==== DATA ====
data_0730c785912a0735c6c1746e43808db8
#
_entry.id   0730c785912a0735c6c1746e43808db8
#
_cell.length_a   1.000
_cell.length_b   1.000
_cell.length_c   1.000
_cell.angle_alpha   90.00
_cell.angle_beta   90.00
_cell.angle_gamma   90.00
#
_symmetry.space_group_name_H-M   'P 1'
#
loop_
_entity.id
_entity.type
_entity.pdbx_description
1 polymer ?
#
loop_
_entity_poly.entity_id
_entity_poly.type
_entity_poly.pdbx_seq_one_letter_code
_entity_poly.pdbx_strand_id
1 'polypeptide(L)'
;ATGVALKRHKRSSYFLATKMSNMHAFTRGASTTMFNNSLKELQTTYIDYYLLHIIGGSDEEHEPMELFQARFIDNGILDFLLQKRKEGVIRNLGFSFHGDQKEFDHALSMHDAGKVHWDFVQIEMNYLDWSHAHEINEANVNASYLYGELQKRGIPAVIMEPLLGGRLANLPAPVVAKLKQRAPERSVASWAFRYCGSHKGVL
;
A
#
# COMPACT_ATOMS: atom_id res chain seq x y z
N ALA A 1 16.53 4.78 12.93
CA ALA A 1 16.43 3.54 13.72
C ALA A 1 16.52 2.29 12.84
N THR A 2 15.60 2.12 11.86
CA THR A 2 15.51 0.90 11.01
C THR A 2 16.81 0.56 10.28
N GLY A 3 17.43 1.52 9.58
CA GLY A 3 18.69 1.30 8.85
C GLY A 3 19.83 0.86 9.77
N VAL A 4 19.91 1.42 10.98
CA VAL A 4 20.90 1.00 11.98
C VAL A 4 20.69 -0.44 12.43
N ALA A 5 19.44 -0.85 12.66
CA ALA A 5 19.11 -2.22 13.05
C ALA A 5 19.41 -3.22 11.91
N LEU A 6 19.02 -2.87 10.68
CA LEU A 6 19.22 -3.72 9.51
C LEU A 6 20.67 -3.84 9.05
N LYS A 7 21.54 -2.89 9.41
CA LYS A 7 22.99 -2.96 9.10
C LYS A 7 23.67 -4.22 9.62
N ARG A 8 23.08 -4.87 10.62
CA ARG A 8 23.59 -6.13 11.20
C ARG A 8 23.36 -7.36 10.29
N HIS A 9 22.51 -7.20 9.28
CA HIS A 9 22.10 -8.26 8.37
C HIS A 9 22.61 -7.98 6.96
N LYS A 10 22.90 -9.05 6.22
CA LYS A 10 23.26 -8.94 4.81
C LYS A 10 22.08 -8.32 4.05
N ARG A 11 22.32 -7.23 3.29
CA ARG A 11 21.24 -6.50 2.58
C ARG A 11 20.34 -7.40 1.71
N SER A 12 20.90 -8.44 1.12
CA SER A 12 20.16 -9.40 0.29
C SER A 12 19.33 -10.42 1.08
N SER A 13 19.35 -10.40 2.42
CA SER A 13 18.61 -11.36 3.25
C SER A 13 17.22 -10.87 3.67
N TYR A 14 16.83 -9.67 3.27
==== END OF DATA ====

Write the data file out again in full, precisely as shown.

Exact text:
data_0730c785912a0735c6c1746e43808db8
#
_entry.id   0730c785912a0735c6c1746e43808db8
#
_cell.length_a   1.000
_cell.length_b   1.000
_cell.length_c   1.000
_cell.angle_alpha   90.00
_cell.angle_beta   90.00
_cell.angle_gamma   90.00
#
_symmetry.space_group_name_H-M   'P 1'
#
loop_
_entity.id
_entity.type
_entity.pdbx_description
1 polymer ?
#
loop_
_entity_poly.entity_id
_entity_poly.type
_entity_poly.pdbx_seq_one_letter_code
_entity_poly.pdbx_strand_id
1 'polypeptide(L)'
;ATGVALKRHKRSSYFLATKMSNMHAFTRGASTTMFNNSLKELQTTYIDYYLLHIIGGSDEEHEPMELFQARFIDNGILDFLLQKRKEGVIRNLGFSFHGDQKEFDHALSMHDAGKVHWDFVQIEMNYLDWSHAHEINEANVNASYLYGELQKRGIPAVIMEPLLGGRLANLPAPVVAKLKQRAPERSVASWAFRYCGSHKGVL
;
A
#
# COMPACT_ATOMS: atom_id res chain seq x y z
N ALA A 1 16.53 4.78 12.93
CA ALA A 1 16.43 3.54 13.72
C ALA A 1 16.52 2.29 12.84
N THR A 2 15.60 2.12 11.86
CA THR A 2 15.51 0.90 11.01
C THR A 2 16.81 0.56 10.28
N GLY A 3 17.43 1.52 9.58
CA GLY A 3 18.69 1.30 8.85
C GLY A 3 19.83 0.86 9.77
N VAL A 4 19.91 1.42 10.98
CA VAL A 4 20.90 1.00 11.98
C VAL A 4 20.69 -0.44 12.43
N ALA A 5 19.44 -0.85 12.66
CA ALA A 5 19.11 -2.22 13.05
C ALA A 5 19.41 -3.22 11.91
N LEU A 6 19.02 -2.87 10.68
CA LEU A 6 19.22 -3.72 9.51
C LEU A 6 20.67 -3.84 9.05
N LYS A 7 21.54 -2.89 9.41
CA LYS A 7 22.99 -2.96 9.10
C LYS A 7 23.67 -4.22 9.62
N ARG A 8 23.08 -4.87 10.62
CA ARG A 8 23.59 -6.13 11.20
C ARG A 8 23.36 -7.36 10.29
N HIS A 9 22.51 -7.20 9.28
CA HIS A 9 22.10 -8.26 8.37
C HIS A 9 22.61 -7.98 6.96
N LYS A 10 22.90 -9.05 6.22
CA LYS A 10 23.26 -8.94 4.81
C LYS A 10 22.08 -8.32 4.05
N ARG A 11 22.32 -7.23 3.29
CA ARG A 11 21.24 -6.50 2.58
C ARG A 11 20.34 -7.40 1.71
N SER A 12 20.90 -8.44 1.12
CA SER A 12 20.16 -9.40 0.29
C SER A 12 19.33 -10.42 1.08
N SER A 13 19.35 -10.40 2.42
CA SER A 13 18.61 -11.36 3.25
C SER A 13 17.22 -10.87 3.67
N TYR A 14 16.83 -9.67 3.27